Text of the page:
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ON COUNTY NEWS.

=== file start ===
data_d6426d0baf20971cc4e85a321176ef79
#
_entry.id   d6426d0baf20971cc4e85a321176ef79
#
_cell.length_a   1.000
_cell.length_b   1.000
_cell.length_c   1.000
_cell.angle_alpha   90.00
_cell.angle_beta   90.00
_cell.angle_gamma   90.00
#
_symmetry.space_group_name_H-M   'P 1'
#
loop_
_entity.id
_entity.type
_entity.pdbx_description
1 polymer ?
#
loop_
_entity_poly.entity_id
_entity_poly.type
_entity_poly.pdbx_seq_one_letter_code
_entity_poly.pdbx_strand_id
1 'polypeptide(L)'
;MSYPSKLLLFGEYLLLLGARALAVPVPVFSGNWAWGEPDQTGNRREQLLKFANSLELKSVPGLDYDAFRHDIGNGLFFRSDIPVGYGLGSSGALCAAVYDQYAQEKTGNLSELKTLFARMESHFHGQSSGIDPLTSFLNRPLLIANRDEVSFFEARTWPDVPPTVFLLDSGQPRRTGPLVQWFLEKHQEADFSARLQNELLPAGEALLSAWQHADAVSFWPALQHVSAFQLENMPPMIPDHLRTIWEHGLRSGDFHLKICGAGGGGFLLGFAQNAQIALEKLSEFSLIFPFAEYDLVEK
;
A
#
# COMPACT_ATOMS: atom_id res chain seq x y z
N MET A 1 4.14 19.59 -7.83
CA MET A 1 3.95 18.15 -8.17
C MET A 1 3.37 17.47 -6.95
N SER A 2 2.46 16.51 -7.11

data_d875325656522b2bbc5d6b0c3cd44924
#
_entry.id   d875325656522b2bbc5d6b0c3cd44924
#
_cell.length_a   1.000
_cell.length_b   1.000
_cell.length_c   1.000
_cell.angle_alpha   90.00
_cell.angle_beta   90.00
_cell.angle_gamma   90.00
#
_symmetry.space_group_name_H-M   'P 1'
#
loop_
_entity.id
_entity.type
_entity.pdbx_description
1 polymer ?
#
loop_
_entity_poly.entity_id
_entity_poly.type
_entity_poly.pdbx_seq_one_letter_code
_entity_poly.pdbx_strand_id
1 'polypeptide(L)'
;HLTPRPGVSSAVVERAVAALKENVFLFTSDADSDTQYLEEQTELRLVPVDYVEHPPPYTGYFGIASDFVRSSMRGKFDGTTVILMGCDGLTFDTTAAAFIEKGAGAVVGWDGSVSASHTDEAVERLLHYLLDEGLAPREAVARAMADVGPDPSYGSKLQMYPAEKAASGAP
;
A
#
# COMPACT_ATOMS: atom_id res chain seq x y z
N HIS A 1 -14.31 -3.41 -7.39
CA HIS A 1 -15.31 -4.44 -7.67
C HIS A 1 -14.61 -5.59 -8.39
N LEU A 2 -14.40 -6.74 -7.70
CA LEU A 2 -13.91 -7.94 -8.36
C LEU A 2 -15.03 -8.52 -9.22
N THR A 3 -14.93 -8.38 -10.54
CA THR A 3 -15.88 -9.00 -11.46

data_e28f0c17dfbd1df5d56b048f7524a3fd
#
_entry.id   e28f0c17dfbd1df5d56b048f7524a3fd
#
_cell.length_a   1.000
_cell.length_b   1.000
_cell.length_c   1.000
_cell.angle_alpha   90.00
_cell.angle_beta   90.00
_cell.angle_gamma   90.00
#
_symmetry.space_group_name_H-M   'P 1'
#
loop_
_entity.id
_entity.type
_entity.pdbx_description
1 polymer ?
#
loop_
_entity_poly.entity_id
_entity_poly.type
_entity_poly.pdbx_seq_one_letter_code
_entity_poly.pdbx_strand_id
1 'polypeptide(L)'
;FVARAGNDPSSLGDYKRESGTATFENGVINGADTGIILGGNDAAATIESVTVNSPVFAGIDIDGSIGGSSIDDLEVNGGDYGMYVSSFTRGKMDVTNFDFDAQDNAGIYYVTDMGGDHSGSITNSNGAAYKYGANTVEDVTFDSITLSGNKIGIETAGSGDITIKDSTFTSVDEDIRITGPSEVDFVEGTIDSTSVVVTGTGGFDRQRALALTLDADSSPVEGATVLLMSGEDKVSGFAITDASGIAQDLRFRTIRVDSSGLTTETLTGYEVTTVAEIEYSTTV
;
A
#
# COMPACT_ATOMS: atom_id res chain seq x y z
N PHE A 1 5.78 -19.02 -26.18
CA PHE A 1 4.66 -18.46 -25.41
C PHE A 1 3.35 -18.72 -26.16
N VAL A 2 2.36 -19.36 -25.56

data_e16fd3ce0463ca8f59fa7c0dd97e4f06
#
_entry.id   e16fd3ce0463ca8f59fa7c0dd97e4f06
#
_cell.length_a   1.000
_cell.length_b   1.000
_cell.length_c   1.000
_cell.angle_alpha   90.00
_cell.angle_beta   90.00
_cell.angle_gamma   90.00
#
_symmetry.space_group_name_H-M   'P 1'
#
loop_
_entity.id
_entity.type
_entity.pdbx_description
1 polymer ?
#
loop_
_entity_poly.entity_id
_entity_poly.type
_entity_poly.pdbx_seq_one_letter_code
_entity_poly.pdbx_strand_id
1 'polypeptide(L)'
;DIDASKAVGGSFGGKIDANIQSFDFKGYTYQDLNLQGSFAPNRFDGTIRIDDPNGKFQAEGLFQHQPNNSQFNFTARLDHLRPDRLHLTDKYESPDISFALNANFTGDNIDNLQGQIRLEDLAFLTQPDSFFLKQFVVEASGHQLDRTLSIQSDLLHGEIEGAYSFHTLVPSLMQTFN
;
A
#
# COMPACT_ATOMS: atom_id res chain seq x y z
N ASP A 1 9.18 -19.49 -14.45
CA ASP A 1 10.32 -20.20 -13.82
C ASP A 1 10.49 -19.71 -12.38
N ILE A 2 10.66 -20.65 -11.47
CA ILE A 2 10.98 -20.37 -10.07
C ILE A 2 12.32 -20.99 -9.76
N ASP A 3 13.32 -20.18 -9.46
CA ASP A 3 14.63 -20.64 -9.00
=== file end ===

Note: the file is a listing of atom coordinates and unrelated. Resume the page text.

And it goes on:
sowim;. ti ttiv wt'd of corn nnd wait n jjiwliUe. i. lite iow fallitiKnndtlieicoiiiira.v It. gleam , Kt. iu hiding place, lleor the Snd scream ' (je wild tempest sweep o'er mile s iw mile en lundncape. WaUih the raln n cloud vial ,,. fty above It, and the fitful beam 'I'hnlltfht thwart the field until a f"ienm 1i:0it pwn nhoot up to greet thy i'kimi!t. li,to! Ood" iniiuole In wrought v6ii: more ',. Jf from death -from Iosh, moHt ' jrondrous gain; 1,hlrnfleld glitter with Its golden -jtoro rjriiie same land where late the itorm and rain "m the bare, brown earth. Thy m lowing e'er, OKie but to wait and pray lest fulth q.ihould wane! )niou thy seed of love, O heart, 1 hud wait! I. igh It Ho hidden, though thy n loubts and fear r( ,iiper to thee 'tis lost and thy sad ars J lithe icebound soil or bitter fate, t" the eed will live; spring sets Ml .ho gate s,te wide open. See, though hid , ' tor years S sWk the light of love! Its tin ' Jer spears )afclailden thy sad eyes at last, I'OLhough late, ; f.tat the blade perchance and not jd( Je bloom. tne God seeth that love's flower LOI"' ''are d to perfection this side of the tl pmb, ;! :pdpeedeth for Its growth the puror ()ir J gweet paradise; after earth's rlooiri 'ihathjits blossoming, not here, viuut there! d-NICETRIP WEST. issioner Plessinger Vis Former Fulton County People in Illinois, as. Sl if )le Will ns.( " i ST TRIP ON A RAILROAD. ih in d Aaron Hill, Barton and Ollie John and Jackson Morgret, 11(1 onli Smitli, Maude Winters f and Others. ille- 'tlnv.!n "y feiger, of Whips Covo, re 3'a $ home a few days ago from l'J' 9 where ho had been visit- ends. He was accompanied jtrip by Master Elmer Hill, Moaes Hill, of Blue Mound, mm.; Elmer lias his home miilis grandfather, Mr. Abram , ' jiger, of Whips Cove. Moses rkijft son of the late Morgan unit Bethel township, and was o d to Rachel, daughter of t lt.it. Plessinger. She died ar jfou years ago, and the son :ull'iwa brought to make his in, With his grandfather. His fart Mpses Hill, has boen suf ) jttffori some time with a par- uralysis of the lower limbs, mlas his desire to see his ! mttledMr. Albert Plessiug or jiade the trip. Hill is associated in busi c;ilfiuh his brother Aaron and uttbu&n named Crow running ,.t.,e ielevator business and fag thousands of bushels of int"Rni other cereals. ,S) ,fes and Aaron live together jlie'Jiehf sister Mary keeps j for 'them. 'tt.lef mention of other well i, iiFulton county people vis lupj Mr. Plessinger is found .following paragraphs: ht ey Morgret, married to t j4authter of Cornelius Diehl ws;fJH Cove lives ona farm noiir oulid. They have a very hopie and are doinir well. iloiifou JDiehl, brother of Mrs. tet owns a nice home and Blue Mound. He is one leading teachers in that a salary of fifty dollars a He is married to an Illi- 0y and they have one child, itnr nine years of age. I-iehl, daughter of Mr. t'sJ Samuel Diehl of the v i in the same city. She i' ! to a gentleman named 1 iQbbins. They own and i i'$ce home. ' jirgret, brother of Har 1 'gret of Belfast town- W ' I and lives on a big farm Jht miles from Blue M well off. He has Iren at home yet two i daughter. I Morgret, brother of iiUy.er Morarret of Ibis oul a v bit1 in' iavi )U adi ma f;. r, 11 trim win county, lives with his son-in-law Greer. He is quite much afflict ed with cancer in his throat. His wife has been dead some time. John Smith, another Whips Cove man, married to Jane, daughter of John Winter, and sis ter of Levi, lives four miles from Blue Mound. Mr. Smith owns two tracts of land, on one of which his son Clem lives. Five miles from tin; city lives Maude Winters, daughter of David Winters of Bethel town ship. She is married to Mr. William Adams, who owns nnd lives on a good farm and they have a very comfortable home. From Blue Mound Mr. Ples singer visited his brother-in-law, William Hess, who lives near Sheffield, one hundred and fifty miles north. Mr. Hess went out to that State about nineteen years ago, and has been very prosper ous. Besides a good farm he has eight good horses, forty head of cattle, and is just gathering eigh ty acres of as line corn as one ev or sees. Mr. Hess is married to an Dlinois lady. They have five children three sous and two daughters. Mr. Plessinger attended at De catur, what they call out there, a Corn Carnival. It is much the same as our County Agricultural Fairs not Fulton county's. He also attended a protracted meet ing that the Christian people were holding. It had boon going on for seven weeks, and about fifty persons had united with the church. What was new to Mr. Plessinger was, a baptistery in the church a pool in which the converts were immersed. The leading preacher was a woman who seemed to have much power for good over her audiences. To say that Mr. Plessinger was delighted with the people he met in Illiuois and of their generous hospitality is putting it mildly. He thinks too, that it is a grand section of country. The distance; from Hancock to Blue Mound is one thousand miles. ' His ticket out cost him SUT.iiO; and back, 10. OH. We suppose the reason they charge less to come back is, that they know one who takes a trip west has a good deal less money when he is about to start for home than when he left home. While Mr. Plessinger is old enough to be out of the draft, he had never been on a railroad train before, and is much pleased with that way of traveling. People who always stay at home never know how much they miss; and when one takes a trip away and sees what exists out side of his own locality, ho is led to wonder why he does not travel more. Everyone spends, unnec cessarily, money euough to give them at least one enjoyable trip that would be worth half a lifetime. THE AUTUMN FAIRY. DEATH OF AN AO EI) AND WELL - KNOWN STOCK DEALER. A QUESTION OF TALK. j OOGOOOOCOOOO OOOOOOOCOOOC OO BY LAUUA M. All!). The Buccaneers. Theorigiual "boucaniers" were a wild and picturesque gang. To the waist they were generally clothediu a sunburned and weath er beateu skin, and they wore pan taloons of a course linen, dyed and stiffened with the blood of bulls and pigs and held up by a belt of rawhide, stuck full of deadly kuiv es. Their apparel terminated in pigskin boots and no stockings, and they carried a long barreled firelock, loaded with ounce balls of lead. They were animated witha com moil hatred of the Spaniard, that iu their eyes justified any attack upon his person or property, and by a wild sort of attachment to each other in their perilous lives, which led to their being known as the "Brethern of the Coast."' When the Spaniard drove them into the career of marauders upon the sen, the word buccaneer took a new meaning, though they were also known as freebooters. This was a mongrel English word, "buiten" being Butch and "bue teu" Gernftiu for plunder. Of this word the French made "fili buster," with the s silent, and then softened it to "filibuster," which the Spaniards modified in to filibustoro. So we finally got the word back, with a new mean ing and a special application as "filibuster." Try II cr WvuknvKH. Ho This shoe doesu 't lit. a bigger on.. She (severity) No, sir; bring me the same size a little larger. She is not as sweet or coquet tish as her younger sister, Spring, who swings her daiuty blossom-wreaths to the love-notes of the birds and coyly whispers love to violets. She does not Kssess the geutle grace of blushing, rose-sweet Summer, yet she has her own h? culiar, witching charms, a melan cholly sweetness, subtle and in definable ns the fragant broathof lilies. Grape-crowned, she sits in pen sive loveliness; a tinge of sunset resting on her brow, while into her spacious lap, she gathers the golden wealth of the dying year. She shakes the dew-jewels from her hair and dips her magic wand in dyes of brilliant hue, scatter ing her autumn spleuder in riot ous profusion. She turns the russet corn to burnished gold and silvers the crimson fringe of sumac with the wild cotton's silken tufts. With rosy-tipped fingers, she paints the Virginia creeper's graceful ten drils and waves the scarlet ban ners of maple, lieveliug in wild, riotous carnivals of color, amid the amber and gold of the chest nut, the llaming red of the gum tree, the lemon of the hickory, she drapes her forest-halls iu Orient al scarfs and hangs her gorgeous tapestry ujxm the hills. She stains the p lished cheeksof luscious apples iu streaks of red and yellow and green; she molds the pumpkiu in solid gold and powders the grape with its deli cate bloom. lier rustling garments stir the rich plumes of golden-rod that bend caressingly to star-like as ters, fringing her sylvan paths. Into the laps of lichen-covered rocks she shakes the brown nuts and spreads her dainty king-cups over the table of the woods. Shy rabbits and cunning squirrels come skipping to the feast and bear away the viands to their homes in hollow trees. Dryads wrap their limbs iu the gray bark of trees and listen, from amid the bubbling sap, to the farewell songs of homeward fly ing birds, whose liquid notes min gle with the mournful rustle of dead leaves. Through veils of purple, dreamy haze, como melancholy breezes freighted with the odor of ripened fruit. From out the leafy glades, "where twilight dwells at uoonduy, float the recriminating notes of katy-dids and the low, sweet call of the hermit-thrush comes from neighboring thickets. Through curtains of gold, the frolicking sunbeams fall nestling among tho velvet linings of empty burrs peep into tho opal tinted crypts of cotton pods or touch with gilded fingers, tho delicate bloom of the grape. But the fairy-wand soon loses its magic power and oue by one her transient glories fade. Low winds blow over the dying flowers, murmuriug a sad requiem, and fortelling tho approach of keen, piercing blasts. Then over the dainty, starry as ters and bending golden-rod; over the tender ferns, and mosses, vel vety audgreeu, the Autumn Fairy softly throws a russet mantle, and tho woods, stripped of its splendid festoons, stands bare and desolate, as a royal banquet hall, robbed of its princely gam ishingsand deserted byitsguests. New Bloomfield, Pa., Oct. 21. Daniel Augustine, one of the most prominent citizens of Som erset county and a former well known cattle dealer of this coun ty, died at his late residence in Petersburg, Wednesday, October 17, at the advanced age of 82 years. He wus born on July 4, 1817, being a sou of Peter Augus tine, who was a son of Peter Aug ustine, Sr., one of the pioneer settlers of Somerset county, and from whom Petersburg took its name. Daniel Augustine, like his father and grandfather, was endowed with excellent busiuess cupacity and at one time was the owner of fifty-two fine farms, many of them located in Somer set county. Several of his farms wore located in tho Cumberland Valley and still others in western states. He began his busiuess career as keeper of the old "Aug ustine staud," oue mile east of Petersburg, where he conducted ouo of the best and most popular hotels along tho old National pike, in tho palmy days of that great thoroughfare. Iu addition to lookiug after the busiuess of his hotel Mr. Augus tine dealt in horses and stock and made an occasional turn in real I estate, so that when he retired from the hotel and removed to Petersburg it was said that he had accumulated not less than 30,000. At Petersburg he en gaged in the mercantile business for a short time, but soon aban doned it iu order that he could devote his eutiro attention to stock dealiug and real estate. He erected a handsome brick resi dence at Petersburg, which he occupied up until the time of his death. Mr. Augustine dealt more extensively in live stck than any other citizen of Somer set county and was uniformly successful. He made several distributions of his estate among his children, but was still a rich man at the time of his death. Mr. Augustine was an active worker in the Methodist Episco pal church since early manhood and in his death the congrega tion at Petersburg sustained the loss of oue of its most generous members. He is survived by four chil dren, two sons, Ross and Jasper of Union town, and two daughters, Miss Amanda, at home and Laura, wife of Colonel Anderson, a practicing attorney of Wash ington, D. C. Ross Augustine is well known here, having visited in McCounellsburg recently. You Will Never He Sorry. Students of human nature will flntl mueh material for deep study in the case now under consideration In a Trenton Court, where a favorable de cree has been recommended In the suit of Mrs. Carrie Smith for separation from her husband, Win. Smith, of Jersey City. Divorces unfortunately are hardly less common In New Jersey than in most other parts of the Union, but they seldom happen with arch pi euliar surroundings. In this instance it Hp pours the wife-plalntlff Is u woman of great beauty and accomplishments, but a deaf-mute. On the other hand, the husband has the average outfit. He wedded his better half on recount of her personal charms and pesumably booked himself for a long career of domestic hapjilness since there Is an r.lleged gcuei al belief among muirled men that nothing Is more conducive t. : harmony In a household than hllcncel In a wife. But the circumstances following the maVrlage and that huve culminated In the application for divorce gle the; rudest kind of a shod; t.j this silent j theory. Instead of being happy un-: der such supposed Ideal conditions: the husband, not only tired of the un broken peace that rciyncd ul hi lire- 1 side, but even sought relaxation lathe ; society of another womuu endowed ' with the ateruge tongue equipment uf i the Hex. Such a luurked uief. i i iice I for female talk In an individual who , had special opportunities of enjoying , all the comfort claimed to exist in ex-' Olnirf till) fttl.l:! IV.iln-lli'u tllll UIUIIIIJ ... , inorongtiiy tusHipa'c tiie utea in at con- j versaUounl power In a wife is an un- j mixed e 11, and to prove that uns; eak- . able happiness is not too desirable in murrlea life. I ' FALL AND WINTER. DRE SNERS Blessed are they who scorn to bor- i row their neighbors' paper, says an exchange, but come to the sanctum and ' laying down the price of a year's sub- : Hi-rlption on the desk, sny. "Put me down on your list. 1 like the pajwr very much." Yes verily, they are j happier, their family Is happier and i such as they, are entitled to a front : seat next to the baud. We c re now prepared to show or Friends the Largest and Best Selected Stock of GENERAL MERCHANDISE iN FULTON COUNTY, (a claim that is being extensively made.) Satisfy your self about that matter. We will show you the LARGEST LINE OR o IMiOCKAM or WF.LI.S VAI.I.EY i v. S. ASSOCIATION. Wtil.l.S VAM.KY S.S. ('ONVK.VIIOS filllMietl of nil tho scIiooIk til V.'e.l t,.w a-hip. lo lie lie kl ttt the Hvttivl Church. New Cccn:i.l:i. Nov. SI, IH1H. All MluUt'is lalioiluK iu the dUtrlvt unil Suiioilmouilviits of the UIIItMi nl xi'hools lire expevteil. All other S. S. s'oil;uis uiiJ Mem bers uie uordiully invited. Miislt; will he furnished for the occu-ion ly the New Oreinidu Choir. Wraps that Fulton county has ever had in it, and at prices is low as is consistent with perfect goods. The range cn Plush capes 2,50 to 13,00. Cloth capes as low as 1.25. bee them. Jackets, 4,00 up. We have ihe prettiest line ot Lvaces, Skirts to show you from 20 cents to $2,00. That Which All Can Give. Tho boys from our Suudny schools who tiro away iu Cuba or tho rhilippiues should not bo for gotten as tho holiday season draws near. But there is a difll culty confronting their friends at home. Hand-painting driving mugs aud embroidered silk hand kerchiefs are hardly suited to ciunp life. Iu fact most of the conventional Christmas gifts would bo worse than useless. Tho thing the soldier boys prize especially are letters from home. Let them bo well remembered at Christinas time. Let the pastors and Sunday school super iatou dents and teachers and class mates and associates in tho En deavor Society all send some word of greeting and good cheer which will help mako a happy Christmas for mauy a homesick lad, and help him, too, to be true to the best he learned at home. . 1. For liviug a pure life. i. For doing 'our level best. y. For being kind to the Kor. 4. For hearing both sides be fore judging. "). For harboriugekun thoughts 0. For standing by right prin ciples. 7. For asking pardon wlna iu error. 8. For square dealing In busi ness ft For giviug an unfortunate person a lift. It). For doing all you can to make others happy. How is your old friend Jouos getting along? Ho has been coining money up to last Wednesday. Why did ho stop then? Ho was arrested. What for? Coining money. Even a legal light can bo turu ed down. The dentist's business should be a howling success. It's a question whether the good dio young or the youug die good. No, Maudo, dear, a razor is not all that is required to rais j whisk ers. Hoax "What do you think of the Boers?" Joax "They are unspeakable." Beforo a 'rl throws herself at a man she must be sure that he is a good catch. A man will go olT and get load ed, but a gun has to be loaded be fore it goes off. A man talks of your mistakes usually to hide his own. It is bad to acquire the habit of folding one's arms. Occasionally people don't find out as much asone is afraid they will, 9:30 A. M. Devotiounl Service. W. !!. Spanirler. !t: l.'ii. 'reeling. ('. 11. Met'ialn. tl:.Vi l!eiiou e. MisM Allee U'lsliurt. HIS Minute of hist I'onveutloii. Iiiyo Keeeive Kr ports of ilirfereiil siliooN la the Vulley. HK'ii TlKiuUvjlvInu Sernioi . l!ev. rreser. 2:00 P. M. Oevotlonul Services, llev. W. J. Mieurfer. MIS How deli's u Model S. S. pupil use theS. S. LesKou Helps Mrs, R A, llorlon, 1. llortou. J:ir. Oien l'urlhuneiit. Hon. S. 1. WMuirt. 3:nyuery llox. 8::kl Appointment of ('iiiiiiiiliee. :':4i Adjournment, 0:30 P. M. Sony Service. New Urennd i t'tioii. U i Worship. Uv. 1J. I'. Il.iheri. Musiu, i':l Mr. J. (.'. Ill iu iv will reu.l u p:ip.-r (leu- . ei.ll S. S. Work. I I ":uiThe Home l,i piirtiueut Work of the S. S, j 'i'tiuiu is U:iuisey. JuiiieK iwul.-irti. i:l."l!ener;il -!moiisIou. f:i I'lu-iiu Kxerele. H: AiljO'iiuiiit iit. Dress Goods in Stacks. A good Wool Suiting for 19 cents, well worth L'." cents. See our stock of Ladies' and Men's Neckwear, Lots of new, nice things. A matter of interest to all is good warm UNDERWEAR, for cold weather. We have it. We have a case of ilL' dozen of MEN'S SHIRTS and DRAWERS, at 40 cents apiece, that lots of people won't be slow to ask "0 cents for. They are jierfect iu make and lit, and iu every way acceptable, Of course we have tots cheaper, and several lines of Underwtar at 50c., 7fc. and 1,X, and up; Ladies,' from L'tta. to 1,U0. Children's l(c. q ana up. Tkiims ok Count. The llrst term of thii Co:iris of Kulton eo'iu- ly iu tho yeitr shall commence tiu the Tuesuuy lollowiui,' the seuoutl ,vloiiilu 01 Juuuury. m m ' o'clock A. ,il. The Kenonu lenn e.miln. nees on the iliirit Moiutliy ol .,i:lich ul ; u clock i. ! T!ie ih.rd trim on the T'lesduy ik-xL follow-i luu ihu reuouu Monday ui June ut 111 o'clock j A. .!. The fourth term on the Ur-t Moml'iy of Outo- ! tier, ut o c;ocit r. m. I ti no ourtrn Vi LLW I O -oriUf-O, WEAR. MRS -MS I IT m T S Iff I mJt hiri.M Within mm oi ivrw.'pociitr BwK. At, ft - v' County Okfickks. l'leskleut JiuIko -Hon. S. MulJ. Kwupe, ' Associate Juitxes- Lemuel Kirk, I'eter Mor- ton. rVoihonotiiry. Ao, Kruuk 1, Lyuch. District Attorney Ueoive II. U'Uitls, Treasurer -Thco Slpes. .'.hellll lluulel .-.heels. Iiep ny sheriff -I nines It'iinel. , Juiy i:oiniiilssiouers -Uiivkl Uou, Samuel 11. , iio.;Ui usiiiltll. Aiulliors John S, Ilurrls. V, II. Myers. A. J, ' l.uiiilier.-ml. Commissioner W, Oimullifhuni, Albert Plessinger, John StuuUiml. Cferlt -s. t. Kirk. ' Coroner Thomas Kirk. County Surveyor-Jonas T.uke, ! County SipennleuuVni-"('lcin Chesutit. Attoiueys- W. Scott Alexander. J. Nelson1 Slpes, Thomas V Sloan. K McN. Johnston, M. 11. Shallner. (ico. 1.. LMUiels, John 1'. 1 Slpes. FOR SALE. 8 A Word about SHOES We have two lines of Ladies' and Children's Shoes that we will staud against anything anywhere, price considered, for lit, and wen r, and apjiearance A general line, including Men's, Boys', Ladies' and Misses', that will staud against any line, we don't care who produces them, or their price. We are selling a very fair Children's Shoo, H-V2 at 0"c. A lirst-rate Oil Cram Shoo for women at !)Mc. Meu's Boots as low as $ i.uo. A very good one. D. EDWARD FORE offers his Store nnrt Property for sale. 1'OKsessioh kivcu ul once to the buyer of proper! V uuil koods. toiler my line of Koods for stile at the lowest oa h price. Kult fell hoot, "I'uele Stun." with cover, ul t'.'.M: others ul tv'.oti. Shoes nt the lowest prices without re. rrurillu to udvuuce ol o to no per uuul. n ui luufaelurers price. All yootls sold for uush ul u reduction of 5 In in per oeut. 1 VYII.I. NO T III-: IMil USOI.II. uud wihuilow yoir!ceulHpcrdieuiiioie for eKKs. iu trade, lluiu any huckster puysi also Dried Krult of nil kinds. Fur fsjuKlit iu season. Von will nnd my stock. coiMstliiK of Dry IIoihIs. Notions, liurdwuia, (Jueeuswitru, T'ohiieco. l.'i lurs uud Kcucrul Hue of koihIm. uom- rlete. I'riceM low for cash. Uememlier will not ua uuilersold. D. KliWAItn Foil It. ' KiiookvIIIu, r. Clothing. ! Ready-made A larger stock than you will find any where else in town. We know the prices arc all right, every time, o 0XXXXXXXXXX oooooooococoo i , 1